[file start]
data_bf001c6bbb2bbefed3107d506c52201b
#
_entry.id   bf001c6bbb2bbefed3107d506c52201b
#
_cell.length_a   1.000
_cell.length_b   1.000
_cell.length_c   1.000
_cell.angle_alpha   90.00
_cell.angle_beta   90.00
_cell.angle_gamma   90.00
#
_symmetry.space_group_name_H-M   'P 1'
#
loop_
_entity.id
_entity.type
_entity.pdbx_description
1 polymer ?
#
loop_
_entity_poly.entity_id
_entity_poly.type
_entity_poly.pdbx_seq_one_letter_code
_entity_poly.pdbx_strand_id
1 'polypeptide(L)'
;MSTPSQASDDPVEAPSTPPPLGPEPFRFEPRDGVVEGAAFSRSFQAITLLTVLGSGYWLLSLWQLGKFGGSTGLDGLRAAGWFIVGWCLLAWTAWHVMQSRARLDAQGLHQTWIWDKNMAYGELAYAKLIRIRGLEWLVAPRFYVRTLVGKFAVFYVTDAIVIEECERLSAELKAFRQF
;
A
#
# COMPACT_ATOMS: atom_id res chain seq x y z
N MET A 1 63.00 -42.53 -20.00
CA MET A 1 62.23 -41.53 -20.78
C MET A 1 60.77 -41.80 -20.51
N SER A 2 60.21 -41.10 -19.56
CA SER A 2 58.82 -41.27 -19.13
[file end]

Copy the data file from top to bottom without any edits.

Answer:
data_bf001c6bbb2bbefed3107d506c52201b
#
_entry.id   bf001c6bbb2bbefed3107d506c52201b
#
_cell.length_a   1.000
_cell.length_b   1.000
_cell.length_c   1.000
_cell.angle_alpha   90.00
_cell.angle_beta   90.00
_cell.angle_gamma   90.00
#
_symmetry.space_group_name_H-M   'P 1'
#
loop_
_entity.id
_entity.type
_entity.pdbx_description
1 polymer ?
#
loop_
_entity_poly.entity_id
_entity_poly.type
_entity_poly.pdbx_seq_one_letter_code
_entity_poly.pdbx_strand_id
1 'polypeptide(L)'
;MSTPSQASDDPVEAPSTPPPLGPEPFRFEPRDGVVEGAAFSRSFQAITLLTVLGSGYWLLSLWQLGKFGGSTGLDGLRAAGWFIVGWCLLAWTAWHVMQSRARLDAQGLHQTWIWDKNMAYGELAYAKLIRIRGLEWLVAPRFYVRTLVGKFAVFYVTDAIVIEECERLSAELKAFRQF
;
A
#
# COMPACT_ATOMS: atom_id res chain seq x y z
N MET A 1 63.00 -42.53 -20.00
CA MET A 1 62.23 -41.53 -20.78
C MET A 1 60.77 -41.80 -20.51
N SER A 2 60.21 -41.10 -19.56
CA SER A 2 58.82 -41.27 -19.13